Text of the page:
December 6, 2022
Artist to Watch
NB: What are your earliest memories of art?
RA: My upbringing on an apple orchard and flower farm is a huge influence on my art. My earliest memories are of making things out of found materials outside while my parents worked in the orchard.
NB: Can you walk us through the process of your work, from the moment you chose an image for reference until completion of a painting? Would you consider your work to be premeditated or intuitive?
RA: I usually find objects and spaces that have a certain affect, mood or shape and put them in relation with other things and spaces. Some of my favorite things to paint are bones, leaves, flowers, wheels, feathers, pumpkins, compost, and thickets. I try to paint from observation initially and as the painting develops, I abstract certain parts of it. I don’t start with a full picture of the image I am making. I begin imagining a bouquet of objects that can communicate ideas related to cycles of growth or decay, non-human agency, human relationships to the biosphere, and biological fascination. Then I find things in the world and set them up in my studio or go out and paint them from observation where I find them. I sometimes paint from photographs in order to record specific lighting situations and it’s always a balance between referencing photos and looking at things directly.
NB: Photography seems to play a very important role in your practice, can you tell us more about how it has influenced your choices as a painter?
RA: I use photography as a research tool for finding things I want to reference for paintings. Polaroids distort things giving them an effect almost like an aura that I find ethereal and haunting. I try to replicate this aura with painting. The way polaroids develop in the atmosphere and space where they’re taken reminds me of painting, too. I love to photograph objects in natural lighting during certain times of the day and night such as very early in the morning or right before the sun goes down. This adds drama to whatever I’m looking at. I notice how light is always changing things–nothing is ever still.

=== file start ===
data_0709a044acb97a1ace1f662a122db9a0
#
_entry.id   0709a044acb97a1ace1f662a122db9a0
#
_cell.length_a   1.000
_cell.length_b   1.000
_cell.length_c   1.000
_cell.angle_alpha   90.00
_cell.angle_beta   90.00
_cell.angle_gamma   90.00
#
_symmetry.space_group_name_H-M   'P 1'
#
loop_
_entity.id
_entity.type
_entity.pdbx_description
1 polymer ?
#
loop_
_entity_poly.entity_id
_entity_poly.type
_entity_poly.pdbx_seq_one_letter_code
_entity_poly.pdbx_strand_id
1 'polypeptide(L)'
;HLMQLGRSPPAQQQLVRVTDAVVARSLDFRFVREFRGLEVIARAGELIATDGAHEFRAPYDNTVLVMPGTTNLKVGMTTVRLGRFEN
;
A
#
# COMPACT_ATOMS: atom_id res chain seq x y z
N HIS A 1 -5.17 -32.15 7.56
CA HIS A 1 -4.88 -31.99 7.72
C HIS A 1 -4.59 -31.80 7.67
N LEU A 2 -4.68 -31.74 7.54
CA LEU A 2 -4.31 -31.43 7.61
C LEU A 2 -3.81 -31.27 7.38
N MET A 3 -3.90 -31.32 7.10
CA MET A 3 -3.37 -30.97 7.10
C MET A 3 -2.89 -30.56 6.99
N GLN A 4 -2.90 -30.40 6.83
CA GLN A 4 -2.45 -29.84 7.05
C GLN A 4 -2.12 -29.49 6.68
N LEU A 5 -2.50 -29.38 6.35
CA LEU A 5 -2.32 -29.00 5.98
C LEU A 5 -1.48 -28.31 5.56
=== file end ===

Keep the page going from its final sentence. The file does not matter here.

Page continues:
NB: What are some of your references in art history that impact your practice today? What are some artists you are looking at right now?
RA: Women surrealists and spiritualist painters like Leonora Carrington, Agnes Pelton, Georgia O’keeffe, Max Ernst, Victor Man, Fra Angelico, Bjork, Francesca Woodman, Albrecht Dürer. More specifically, I love O’keefe’s masterful painting. Her closeup crisp florals reinforce for me the wonderfully bizarre forms of plants and bones, they have character and personality and somehow it feels as if they don’t care about us. I love Fra Angelico’s colors and his use of light and Max Ernst’s nature at dawn paintings. I am attracted to classical paintings for their spiritualism and emphasis on light. I like the challenge of framing things with light that speaks to both the 21st century and the past, working in this way feels as if traveling in time.
NB: Can you tell us what is the intent behind your use of light and color and how this is related to the titles in your work?
RA: I reference light and color in my titles to describe whatever phenomena I’m pointing to in the work. Some titles reference the golden hour, twilight, the coolness of a mirror, the spectral quality of green leaves, the blue radiance of the light cast by the moon, the fluorescence of a light bulb, the toxicity of cobalt. The distinct seasonal lighting within which the painting is made is often very influential to its title, and central to the work itself.
NB:What are some projects that you are working on or are excited about in the future?
RA: I’m excited to explore my hand in painting more and more and to continue to surprise myself, for now I am focused on just painting in my studio. I am also very happy to be included in a group show titled the Floral Impulse curated by Xaviera Simmons at David Castillo in December.